Join Kevin Skoglund for an in-depth discussion in this video Disk information commands, part of Unix for Mac OS X Users.
In this movie we're going to be looking at some commands to give us some hard…drive information, or as Unix typically refers to it a disk.…The two commands we're going to be looking at are df and du.…df stands for disk free space, so it's going to display the amount of disk free…space available to us.…If I type a line by itself and hit Return, it'll come up with the report…telling you all of the volumes that it can see, the hard drives, and how much…space is being used and how much is available on each of them.…Notice that it has a couple of devices here that it's calling volumes that are…just sort of utility devices that it's using.…
You can basically ignore those.…The one we care about are the ones with the big numbers.…Main hard drive is listed here as root.…That's where it's mounted.…If we had other hard drives, maybe you have your hard drive partitioned or you…have external drives plugged in, you would see those under /volumes/ and then…the name of the hard drive.…We would see reports for those as well.…
- Moving around the file system
- Creating and reading files
- Copying, moving, renaming, and deleting files and directories
- Creating hard links and symbolic links
- Understanding user identity, file ownership, and sudo
- Setting file permissions with alpha and octal notation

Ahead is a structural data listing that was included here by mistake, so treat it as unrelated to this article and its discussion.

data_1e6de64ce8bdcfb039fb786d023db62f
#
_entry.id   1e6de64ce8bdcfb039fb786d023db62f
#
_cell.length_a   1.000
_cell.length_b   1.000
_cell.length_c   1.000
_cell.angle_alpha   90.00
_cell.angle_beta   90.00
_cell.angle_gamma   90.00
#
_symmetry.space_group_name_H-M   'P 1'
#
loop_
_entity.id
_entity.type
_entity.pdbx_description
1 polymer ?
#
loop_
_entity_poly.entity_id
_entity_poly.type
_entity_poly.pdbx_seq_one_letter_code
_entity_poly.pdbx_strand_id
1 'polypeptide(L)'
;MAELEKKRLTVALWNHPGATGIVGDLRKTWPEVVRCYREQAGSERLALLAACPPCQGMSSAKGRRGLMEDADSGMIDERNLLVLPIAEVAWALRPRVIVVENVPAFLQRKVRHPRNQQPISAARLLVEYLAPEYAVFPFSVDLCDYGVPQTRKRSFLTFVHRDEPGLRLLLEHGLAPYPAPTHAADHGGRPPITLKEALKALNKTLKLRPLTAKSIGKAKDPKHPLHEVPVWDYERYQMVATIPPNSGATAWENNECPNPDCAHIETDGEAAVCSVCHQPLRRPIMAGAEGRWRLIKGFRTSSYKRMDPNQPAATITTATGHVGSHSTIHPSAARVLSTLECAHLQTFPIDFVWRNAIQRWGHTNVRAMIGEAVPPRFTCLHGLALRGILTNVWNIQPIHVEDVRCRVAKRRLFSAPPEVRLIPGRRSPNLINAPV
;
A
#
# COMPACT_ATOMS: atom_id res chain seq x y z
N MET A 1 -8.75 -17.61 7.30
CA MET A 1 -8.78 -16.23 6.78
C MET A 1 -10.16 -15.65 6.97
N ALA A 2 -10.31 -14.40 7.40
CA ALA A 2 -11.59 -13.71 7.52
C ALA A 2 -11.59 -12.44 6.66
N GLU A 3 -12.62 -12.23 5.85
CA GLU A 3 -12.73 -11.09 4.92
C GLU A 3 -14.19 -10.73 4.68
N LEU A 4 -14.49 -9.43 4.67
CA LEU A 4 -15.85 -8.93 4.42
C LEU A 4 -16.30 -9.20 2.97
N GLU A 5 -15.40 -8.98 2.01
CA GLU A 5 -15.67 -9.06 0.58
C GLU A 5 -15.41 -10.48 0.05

- Changing the PATH variable
- Using the command history
- Directing input and output
- Configuring the Unix working environment
- Searching and replacing using grep and regular expressions
- Manipulating text with tr, sed, and cut
- Integrating with the Finder, Spotlight, and AppleScript
Skill Level Beginner
Q: The exercise files for the following movies appear to be broken:
Is there something wrong with them?
These exercises include one or more "dot files", whose file names start with a period. These files are normally hidden from view by the Finder. So that they would show up in the Finder, the period has been removed from the file names. Additionally, "_example" has been added at the end of the file name to make it clear that the file will not work as-is.
To make the dot files usable, either:
1) Open the file in a text editor to view its contents. Note that it may not be possible to double-click the file to open it because there is no file extension (such as .txt).
2) Resave the file under a new name (usually by choosing File > Save As), adding a "." to the beginning of the file name and removing "_example" from the end.
1) Copy and rename the file from the Unix command line using the techniques discussed in this course. Rename the file by adding a "." to the start and removing "_example" from the end. Include the "-i" option to prevent overwriting an existing file unexpectedly.
Example: cp -i ~/Desktop/Exercise\ Files/Chapter_07/07_02_files/bashrc_example ~/.bashrc
1. Introduction to Unix
2. Filesystem Basics
3. Working with Files and Directories
4. Ownership and Permissions
5. Commands and Programs
6. Directing Input and Output
7. Configuring Your Working Environment
8. Unix Power Tools
9. Useful Mac-Only Commands and Techniques
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